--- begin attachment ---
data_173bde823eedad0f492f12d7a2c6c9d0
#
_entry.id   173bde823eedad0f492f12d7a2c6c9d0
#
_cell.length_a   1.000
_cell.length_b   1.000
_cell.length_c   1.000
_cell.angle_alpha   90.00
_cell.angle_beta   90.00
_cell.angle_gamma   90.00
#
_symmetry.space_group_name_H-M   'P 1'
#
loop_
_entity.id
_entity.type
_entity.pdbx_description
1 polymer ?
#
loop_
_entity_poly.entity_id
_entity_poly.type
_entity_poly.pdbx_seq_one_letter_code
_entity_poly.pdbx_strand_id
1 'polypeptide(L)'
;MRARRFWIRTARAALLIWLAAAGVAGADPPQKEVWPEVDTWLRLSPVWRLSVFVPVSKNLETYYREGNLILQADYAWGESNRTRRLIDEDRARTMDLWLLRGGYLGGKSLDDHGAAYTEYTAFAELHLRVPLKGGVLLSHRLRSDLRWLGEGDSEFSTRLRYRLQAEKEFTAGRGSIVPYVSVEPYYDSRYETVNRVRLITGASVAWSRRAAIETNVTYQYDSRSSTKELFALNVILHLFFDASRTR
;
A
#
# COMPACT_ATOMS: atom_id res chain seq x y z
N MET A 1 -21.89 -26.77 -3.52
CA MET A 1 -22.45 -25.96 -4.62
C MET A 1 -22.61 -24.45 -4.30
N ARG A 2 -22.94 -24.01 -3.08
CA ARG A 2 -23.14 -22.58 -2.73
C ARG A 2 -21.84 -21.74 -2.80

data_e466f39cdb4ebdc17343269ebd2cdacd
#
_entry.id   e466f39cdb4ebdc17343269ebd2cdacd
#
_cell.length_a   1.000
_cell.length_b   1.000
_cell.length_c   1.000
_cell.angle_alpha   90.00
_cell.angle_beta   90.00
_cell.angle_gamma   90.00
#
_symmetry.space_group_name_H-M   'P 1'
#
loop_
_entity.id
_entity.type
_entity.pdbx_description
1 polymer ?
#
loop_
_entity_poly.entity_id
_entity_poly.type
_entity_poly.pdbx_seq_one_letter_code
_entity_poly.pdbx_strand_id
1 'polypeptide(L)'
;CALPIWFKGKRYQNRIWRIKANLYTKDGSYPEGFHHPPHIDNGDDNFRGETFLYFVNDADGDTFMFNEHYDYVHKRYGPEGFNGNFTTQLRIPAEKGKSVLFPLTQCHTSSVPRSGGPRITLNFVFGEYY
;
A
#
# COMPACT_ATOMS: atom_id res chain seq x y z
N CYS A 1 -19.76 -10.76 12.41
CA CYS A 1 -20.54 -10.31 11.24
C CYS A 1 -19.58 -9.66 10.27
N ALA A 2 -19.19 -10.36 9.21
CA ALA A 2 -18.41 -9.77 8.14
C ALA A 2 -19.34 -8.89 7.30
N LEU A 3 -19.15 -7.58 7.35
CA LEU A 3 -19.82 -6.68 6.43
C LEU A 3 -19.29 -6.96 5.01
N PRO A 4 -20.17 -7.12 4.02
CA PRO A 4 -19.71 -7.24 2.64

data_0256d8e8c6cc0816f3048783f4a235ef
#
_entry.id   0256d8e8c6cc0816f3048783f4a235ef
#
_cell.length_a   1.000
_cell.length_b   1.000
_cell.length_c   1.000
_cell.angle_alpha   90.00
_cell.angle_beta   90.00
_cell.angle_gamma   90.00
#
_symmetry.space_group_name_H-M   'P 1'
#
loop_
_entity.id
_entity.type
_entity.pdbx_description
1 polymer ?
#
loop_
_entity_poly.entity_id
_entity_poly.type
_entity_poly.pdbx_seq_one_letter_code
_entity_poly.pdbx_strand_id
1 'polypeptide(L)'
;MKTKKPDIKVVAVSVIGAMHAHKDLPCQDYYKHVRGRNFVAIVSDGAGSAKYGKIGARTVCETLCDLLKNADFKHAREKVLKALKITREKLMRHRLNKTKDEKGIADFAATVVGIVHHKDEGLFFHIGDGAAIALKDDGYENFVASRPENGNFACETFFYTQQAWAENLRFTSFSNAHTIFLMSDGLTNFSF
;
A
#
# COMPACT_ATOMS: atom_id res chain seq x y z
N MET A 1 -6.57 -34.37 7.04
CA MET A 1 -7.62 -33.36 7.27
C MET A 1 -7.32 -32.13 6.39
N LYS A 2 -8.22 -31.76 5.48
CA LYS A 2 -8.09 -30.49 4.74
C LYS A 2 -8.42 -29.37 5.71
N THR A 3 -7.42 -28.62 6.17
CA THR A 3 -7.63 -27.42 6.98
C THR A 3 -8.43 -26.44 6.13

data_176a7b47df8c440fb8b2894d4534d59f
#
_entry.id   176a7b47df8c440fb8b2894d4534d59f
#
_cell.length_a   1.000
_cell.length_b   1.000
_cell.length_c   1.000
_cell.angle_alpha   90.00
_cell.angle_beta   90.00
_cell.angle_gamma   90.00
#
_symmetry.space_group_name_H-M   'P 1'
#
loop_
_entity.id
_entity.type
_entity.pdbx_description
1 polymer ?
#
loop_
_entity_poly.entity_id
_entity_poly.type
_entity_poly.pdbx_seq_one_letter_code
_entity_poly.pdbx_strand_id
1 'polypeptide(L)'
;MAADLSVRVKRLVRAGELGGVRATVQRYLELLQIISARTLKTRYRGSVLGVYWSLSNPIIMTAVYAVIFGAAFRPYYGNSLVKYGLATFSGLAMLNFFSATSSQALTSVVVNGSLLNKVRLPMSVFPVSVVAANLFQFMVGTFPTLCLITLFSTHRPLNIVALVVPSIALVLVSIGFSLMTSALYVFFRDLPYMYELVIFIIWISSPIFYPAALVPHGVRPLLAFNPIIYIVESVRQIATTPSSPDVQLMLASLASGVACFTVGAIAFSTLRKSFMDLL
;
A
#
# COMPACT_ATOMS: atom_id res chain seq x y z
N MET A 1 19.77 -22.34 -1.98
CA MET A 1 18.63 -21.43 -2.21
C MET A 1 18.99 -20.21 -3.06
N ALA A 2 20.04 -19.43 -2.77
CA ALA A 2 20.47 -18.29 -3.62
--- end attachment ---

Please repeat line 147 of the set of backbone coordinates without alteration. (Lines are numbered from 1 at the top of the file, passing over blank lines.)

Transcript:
N MET A 1 19.77 -22.34 -1.98